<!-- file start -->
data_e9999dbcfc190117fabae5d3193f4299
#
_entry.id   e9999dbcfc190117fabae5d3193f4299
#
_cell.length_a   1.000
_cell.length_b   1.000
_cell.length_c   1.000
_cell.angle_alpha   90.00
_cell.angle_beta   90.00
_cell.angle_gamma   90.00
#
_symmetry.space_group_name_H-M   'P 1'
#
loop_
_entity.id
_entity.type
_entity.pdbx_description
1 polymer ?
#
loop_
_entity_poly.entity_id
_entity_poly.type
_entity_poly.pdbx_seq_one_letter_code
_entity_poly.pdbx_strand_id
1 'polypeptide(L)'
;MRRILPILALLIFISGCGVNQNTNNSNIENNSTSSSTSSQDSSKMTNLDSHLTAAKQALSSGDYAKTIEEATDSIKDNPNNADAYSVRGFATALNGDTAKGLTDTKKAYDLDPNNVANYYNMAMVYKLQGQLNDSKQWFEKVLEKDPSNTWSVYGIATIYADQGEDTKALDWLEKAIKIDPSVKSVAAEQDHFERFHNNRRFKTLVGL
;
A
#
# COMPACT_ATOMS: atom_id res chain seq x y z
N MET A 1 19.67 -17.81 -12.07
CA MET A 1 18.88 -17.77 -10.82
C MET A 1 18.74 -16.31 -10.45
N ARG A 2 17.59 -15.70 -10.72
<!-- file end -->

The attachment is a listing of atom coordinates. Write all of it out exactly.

data_e9999dbcfc190117fabae5d3193f4299
#
_entry.id   e9999dbcfc190117fabae5d3193f4299
#
_cell.length_a   1.000
_cell.length_b   1.000
_cell.length_c   1.000
_cell.angle_alpha   90.00
_cell.angle_beta   90.00
_cell.angle_gamma   90.00
#
_symmetry.space_group_name_H-M   'P 1'
#
loop_
_entity.id
_entity.type
_entity.pdbx_description
1 polymer ?
#
loop_
_entity_poly.entity_id
_entity_poly.type
_entity_poly.pdbx_seq_one_letter_code
_entity_poly.pdbx_strand_id
1 'polypeptide(L)'
;MRRILPILALLIFISGCGVNQNTNNSNIENNSTSSSTSSQDSSKMTNLDSHLTAAKQALSSGDYAKTIEEATDSIKDNPNNADAYSVRGFATALNGDTAKGLTDTKKAYDLDPNNVANYYNMAMVYKLQGQLNDSKQWFEKVLEKDPSNTWSVYGIATIYADQGEDTKALDWLEKAIKIDPSVKSVAAEQDHFERFHNNRRFKTLVGL
;
A
#
# COMPACT_ATOMS: atom_id res chain seq x y z
N MET A 1 19.67 -17.81 -12.07
CA MET A 1 18.88 -17.77 -10.82
C MET A 1 18.74 -16.31 -10.45
N ARG A 2 17.59 -15.70 -10.72